The advantages of being born near Christmas
Holiday babies have a lot to celebrate.
My Scorpio sister called a couple of weeks ago, lamenting her lack of a birthday bash. “You’re lucky,” she said. “You never go without a party for your birthday.” Yes! I’ve been saying this for decades.
I was due to enter this world on Christmas Day but, as with my homework and my taxes, I procrastinated with my birth until New Year’s Eve 1974, the same day Lindsey Buckingham and Stevie Nicks joined Fleetwood Mac. Every person who ever checks my ID says, “Oh, man, sucks to have to have your b-day during the holidays.” They assume that, as a kid, you must have netted fewer toys as punishment for having your birthday in the same pay period as Jesus’s. Every present you receive must come with a caveat: “This is for your birthday and from Santa.”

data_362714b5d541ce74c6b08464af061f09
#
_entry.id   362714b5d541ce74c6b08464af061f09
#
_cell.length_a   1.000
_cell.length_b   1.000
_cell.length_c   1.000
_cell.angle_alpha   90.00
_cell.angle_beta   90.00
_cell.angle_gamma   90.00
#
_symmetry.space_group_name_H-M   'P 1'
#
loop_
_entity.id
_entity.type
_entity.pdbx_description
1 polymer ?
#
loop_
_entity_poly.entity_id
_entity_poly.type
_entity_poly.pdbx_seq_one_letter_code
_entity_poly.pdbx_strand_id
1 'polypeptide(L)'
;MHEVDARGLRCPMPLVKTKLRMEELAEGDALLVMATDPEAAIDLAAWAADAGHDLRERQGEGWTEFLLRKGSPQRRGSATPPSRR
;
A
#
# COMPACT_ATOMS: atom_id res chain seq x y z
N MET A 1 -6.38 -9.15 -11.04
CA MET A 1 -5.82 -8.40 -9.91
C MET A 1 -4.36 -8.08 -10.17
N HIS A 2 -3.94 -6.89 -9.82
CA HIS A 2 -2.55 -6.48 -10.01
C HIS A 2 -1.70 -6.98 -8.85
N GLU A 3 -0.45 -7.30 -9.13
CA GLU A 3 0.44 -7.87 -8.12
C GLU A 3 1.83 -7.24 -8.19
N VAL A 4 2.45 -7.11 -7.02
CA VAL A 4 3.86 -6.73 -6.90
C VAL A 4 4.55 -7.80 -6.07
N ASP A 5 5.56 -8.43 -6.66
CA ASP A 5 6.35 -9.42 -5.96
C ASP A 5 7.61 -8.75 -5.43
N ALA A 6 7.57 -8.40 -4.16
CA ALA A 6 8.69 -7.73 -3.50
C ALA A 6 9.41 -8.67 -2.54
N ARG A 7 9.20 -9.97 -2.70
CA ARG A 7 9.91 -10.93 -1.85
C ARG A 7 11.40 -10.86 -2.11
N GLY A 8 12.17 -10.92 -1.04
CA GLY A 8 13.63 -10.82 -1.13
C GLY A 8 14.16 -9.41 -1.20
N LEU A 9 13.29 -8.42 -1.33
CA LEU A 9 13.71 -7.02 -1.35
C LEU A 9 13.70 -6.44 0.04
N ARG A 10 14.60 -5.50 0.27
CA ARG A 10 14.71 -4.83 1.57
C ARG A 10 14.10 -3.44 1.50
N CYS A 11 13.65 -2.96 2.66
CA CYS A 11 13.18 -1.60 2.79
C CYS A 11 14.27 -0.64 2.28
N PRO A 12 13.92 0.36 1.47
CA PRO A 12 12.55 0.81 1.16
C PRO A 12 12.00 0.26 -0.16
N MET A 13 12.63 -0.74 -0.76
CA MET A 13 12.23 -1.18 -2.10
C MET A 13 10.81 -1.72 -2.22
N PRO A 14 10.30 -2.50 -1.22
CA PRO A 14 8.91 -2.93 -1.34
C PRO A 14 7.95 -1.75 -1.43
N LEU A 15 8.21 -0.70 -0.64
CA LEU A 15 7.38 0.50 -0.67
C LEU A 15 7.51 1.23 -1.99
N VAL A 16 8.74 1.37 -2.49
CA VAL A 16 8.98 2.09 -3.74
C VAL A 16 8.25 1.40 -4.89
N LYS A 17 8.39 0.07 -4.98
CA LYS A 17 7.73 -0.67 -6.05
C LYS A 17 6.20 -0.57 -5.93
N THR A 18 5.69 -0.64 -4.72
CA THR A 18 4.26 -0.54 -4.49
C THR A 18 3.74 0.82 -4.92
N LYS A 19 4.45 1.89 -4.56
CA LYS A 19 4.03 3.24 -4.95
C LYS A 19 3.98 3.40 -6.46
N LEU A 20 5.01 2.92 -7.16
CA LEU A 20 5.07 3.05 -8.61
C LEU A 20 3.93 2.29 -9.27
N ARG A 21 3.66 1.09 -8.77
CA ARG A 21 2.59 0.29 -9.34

First, this is a shitty assumption about the parents, figuring them to be cheap and/or thoughtless bastards, as if your life were doomed to a cycle of perennial Sixteen Candles. Second, that’s really looking at the short game here. Sure, that Zartan action figure with the thermal-sensitive armor I got in 1984 was cool and all, but for the life of me I can’t remember what happened to it after I set it on fire as a bored teenager.
At some point, other “gifts” become more important, like accessibility to alcoholic eggnog and free kisses at midnight. But mostly the near certain guarantee that you will never be alone or, worse, typing in a cubicle on the day that reminds you of your approaching death. Let me repeat that: If you are born on a holiday, and work in a traditional office environment, YOU NEVER HAVE TO WORK ON YOUR BIRTHDAY. On the contrary, each and every birthday, I am guaranteed to be surrounded by Champagne, explosions in the sky, friends, novelty glasses, bowl games, my mom’s clam chowder, twinkling LED lights, cookies and optimism.
That sure beats being some sucker born on some uneventful day like, say, May 18. Sorry, Tina Fey and Pope John Paul II.